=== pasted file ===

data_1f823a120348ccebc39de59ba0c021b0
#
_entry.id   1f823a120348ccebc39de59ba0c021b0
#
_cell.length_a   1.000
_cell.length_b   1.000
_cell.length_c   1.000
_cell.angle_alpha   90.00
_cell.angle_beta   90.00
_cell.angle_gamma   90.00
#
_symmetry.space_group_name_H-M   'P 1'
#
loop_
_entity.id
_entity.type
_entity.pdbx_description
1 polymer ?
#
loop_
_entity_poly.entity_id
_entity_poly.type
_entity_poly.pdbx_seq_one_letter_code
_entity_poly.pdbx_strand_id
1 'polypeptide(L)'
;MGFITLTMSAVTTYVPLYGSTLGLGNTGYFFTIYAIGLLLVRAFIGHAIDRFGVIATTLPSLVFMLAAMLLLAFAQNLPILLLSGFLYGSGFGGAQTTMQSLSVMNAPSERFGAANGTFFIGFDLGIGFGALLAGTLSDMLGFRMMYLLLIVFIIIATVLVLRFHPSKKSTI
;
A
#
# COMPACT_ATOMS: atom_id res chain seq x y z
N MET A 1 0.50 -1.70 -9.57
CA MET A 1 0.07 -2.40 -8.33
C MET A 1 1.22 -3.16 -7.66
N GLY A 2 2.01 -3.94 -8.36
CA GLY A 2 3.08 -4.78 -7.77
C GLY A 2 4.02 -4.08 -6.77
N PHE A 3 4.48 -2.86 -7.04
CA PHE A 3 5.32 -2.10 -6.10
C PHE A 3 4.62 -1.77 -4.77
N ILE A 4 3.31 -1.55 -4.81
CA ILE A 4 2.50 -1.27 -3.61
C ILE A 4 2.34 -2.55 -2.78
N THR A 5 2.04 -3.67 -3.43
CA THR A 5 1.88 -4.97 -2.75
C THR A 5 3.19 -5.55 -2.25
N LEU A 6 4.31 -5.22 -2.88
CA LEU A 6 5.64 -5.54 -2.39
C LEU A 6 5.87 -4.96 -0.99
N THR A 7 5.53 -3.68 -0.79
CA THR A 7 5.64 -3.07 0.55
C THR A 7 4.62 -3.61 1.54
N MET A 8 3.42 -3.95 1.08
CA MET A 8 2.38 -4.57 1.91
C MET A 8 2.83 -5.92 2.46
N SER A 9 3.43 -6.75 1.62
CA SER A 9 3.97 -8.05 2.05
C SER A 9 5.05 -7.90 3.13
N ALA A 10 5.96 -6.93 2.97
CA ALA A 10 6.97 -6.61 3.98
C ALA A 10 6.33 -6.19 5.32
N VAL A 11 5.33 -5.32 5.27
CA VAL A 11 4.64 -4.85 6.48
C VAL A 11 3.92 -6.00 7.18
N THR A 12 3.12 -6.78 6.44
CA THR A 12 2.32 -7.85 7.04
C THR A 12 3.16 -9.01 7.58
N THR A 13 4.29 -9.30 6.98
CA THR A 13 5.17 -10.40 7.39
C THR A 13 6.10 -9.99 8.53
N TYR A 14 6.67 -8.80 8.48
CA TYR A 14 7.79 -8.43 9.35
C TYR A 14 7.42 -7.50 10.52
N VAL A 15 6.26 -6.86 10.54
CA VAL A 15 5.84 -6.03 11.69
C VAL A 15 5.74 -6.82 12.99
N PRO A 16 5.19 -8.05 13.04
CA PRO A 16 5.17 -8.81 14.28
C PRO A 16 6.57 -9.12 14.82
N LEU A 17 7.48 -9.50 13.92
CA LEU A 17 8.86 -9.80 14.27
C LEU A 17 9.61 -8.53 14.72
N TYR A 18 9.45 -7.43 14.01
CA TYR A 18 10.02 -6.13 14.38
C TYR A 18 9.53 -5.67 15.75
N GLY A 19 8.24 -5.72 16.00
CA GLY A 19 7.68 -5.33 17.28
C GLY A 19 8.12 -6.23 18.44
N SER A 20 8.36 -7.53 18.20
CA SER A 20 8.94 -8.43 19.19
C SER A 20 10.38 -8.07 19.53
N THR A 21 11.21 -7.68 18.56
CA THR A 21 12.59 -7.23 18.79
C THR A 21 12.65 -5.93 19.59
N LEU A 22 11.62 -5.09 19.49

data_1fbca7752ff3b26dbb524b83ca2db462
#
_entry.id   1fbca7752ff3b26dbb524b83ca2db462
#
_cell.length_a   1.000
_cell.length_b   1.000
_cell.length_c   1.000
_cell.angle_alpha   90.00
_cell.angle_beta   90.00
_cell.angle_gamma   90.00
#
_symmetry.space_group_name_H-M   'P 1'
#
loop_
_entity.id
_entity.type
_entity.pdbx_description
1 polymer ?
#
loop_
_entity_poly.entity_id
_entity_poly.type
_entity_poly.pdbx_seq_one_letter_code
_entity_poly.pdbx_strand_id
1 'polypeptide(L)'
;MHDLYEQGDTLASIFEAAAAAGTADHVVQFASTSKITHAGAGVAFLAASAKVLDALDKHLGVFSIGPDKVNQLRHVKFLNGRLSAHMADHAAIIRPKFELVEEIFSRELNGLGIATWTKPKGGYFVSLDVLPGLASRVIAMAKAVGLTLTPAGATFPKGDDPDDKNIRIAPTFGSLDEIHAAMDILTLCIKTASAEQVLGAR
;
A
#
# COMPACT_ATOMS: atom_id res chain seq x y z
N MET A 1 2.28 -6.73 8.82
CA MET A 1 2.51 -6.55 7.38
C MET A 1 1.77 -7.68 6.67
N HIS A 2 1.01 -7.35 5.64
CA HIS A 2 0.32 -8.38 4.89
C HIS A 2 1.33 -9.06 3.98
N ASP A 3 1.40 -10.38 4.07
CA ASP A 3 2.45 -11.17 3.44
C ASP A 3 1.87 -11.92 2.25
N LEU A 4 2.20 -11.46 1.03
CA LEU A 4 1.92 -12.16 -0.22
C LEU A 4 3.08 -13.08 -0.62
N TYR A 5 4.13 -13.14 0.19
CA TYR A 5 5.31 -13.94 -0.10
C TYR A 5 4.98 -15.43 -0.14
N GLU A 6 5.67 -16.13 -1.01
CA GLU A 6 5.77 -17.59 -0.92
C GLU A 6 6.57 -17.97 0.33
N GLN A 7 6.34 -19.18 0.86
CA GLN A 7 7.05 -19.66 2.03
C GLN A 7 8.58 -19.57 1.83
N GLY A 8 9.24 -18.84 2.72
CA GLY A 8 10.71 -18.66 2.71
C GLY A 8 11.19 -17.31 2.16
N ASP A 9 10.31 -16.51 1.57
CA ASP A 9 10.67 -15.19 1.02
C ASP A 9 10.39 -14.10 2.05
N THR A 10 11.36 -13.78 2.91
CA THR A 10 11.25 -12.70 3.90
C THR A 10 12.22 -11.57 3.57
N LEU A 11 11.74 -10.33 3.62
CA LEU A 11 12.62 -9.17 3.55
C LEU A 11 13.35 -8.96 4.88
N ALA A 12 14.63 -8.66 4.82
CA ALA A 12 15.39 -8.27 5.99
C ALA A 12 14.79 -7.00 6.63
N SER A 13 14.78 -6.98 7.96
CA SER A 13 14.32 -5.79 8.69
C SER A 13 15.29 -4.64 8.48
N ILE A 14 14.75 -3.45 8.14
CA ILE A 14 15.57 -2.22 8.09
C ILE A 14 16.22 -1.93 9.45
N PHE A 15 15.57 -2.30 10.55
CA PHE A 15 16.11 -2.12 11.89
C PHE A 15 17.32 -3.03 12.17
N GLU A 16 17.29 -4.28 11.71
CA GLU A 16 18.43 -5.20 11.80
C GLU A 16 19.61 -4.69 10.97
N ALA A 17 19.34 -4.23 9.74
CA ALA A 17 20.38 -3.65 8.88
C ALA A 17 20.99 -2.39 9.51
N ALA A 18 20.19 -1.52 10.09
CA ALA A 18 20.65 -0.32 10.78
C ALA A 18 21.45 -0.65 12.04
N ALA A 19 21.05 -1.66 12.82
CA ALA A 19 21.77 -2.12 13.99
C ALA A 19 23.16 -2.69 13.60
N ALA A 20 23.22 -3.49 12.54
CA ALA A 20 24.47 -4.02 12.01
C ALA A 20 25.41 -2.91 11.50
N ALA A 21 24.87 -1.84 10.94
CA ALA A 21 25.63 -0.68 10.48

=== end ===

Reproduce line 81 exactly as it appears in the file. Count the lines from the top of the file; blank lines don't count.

C LEU A 17 9.61 -8.53 14.72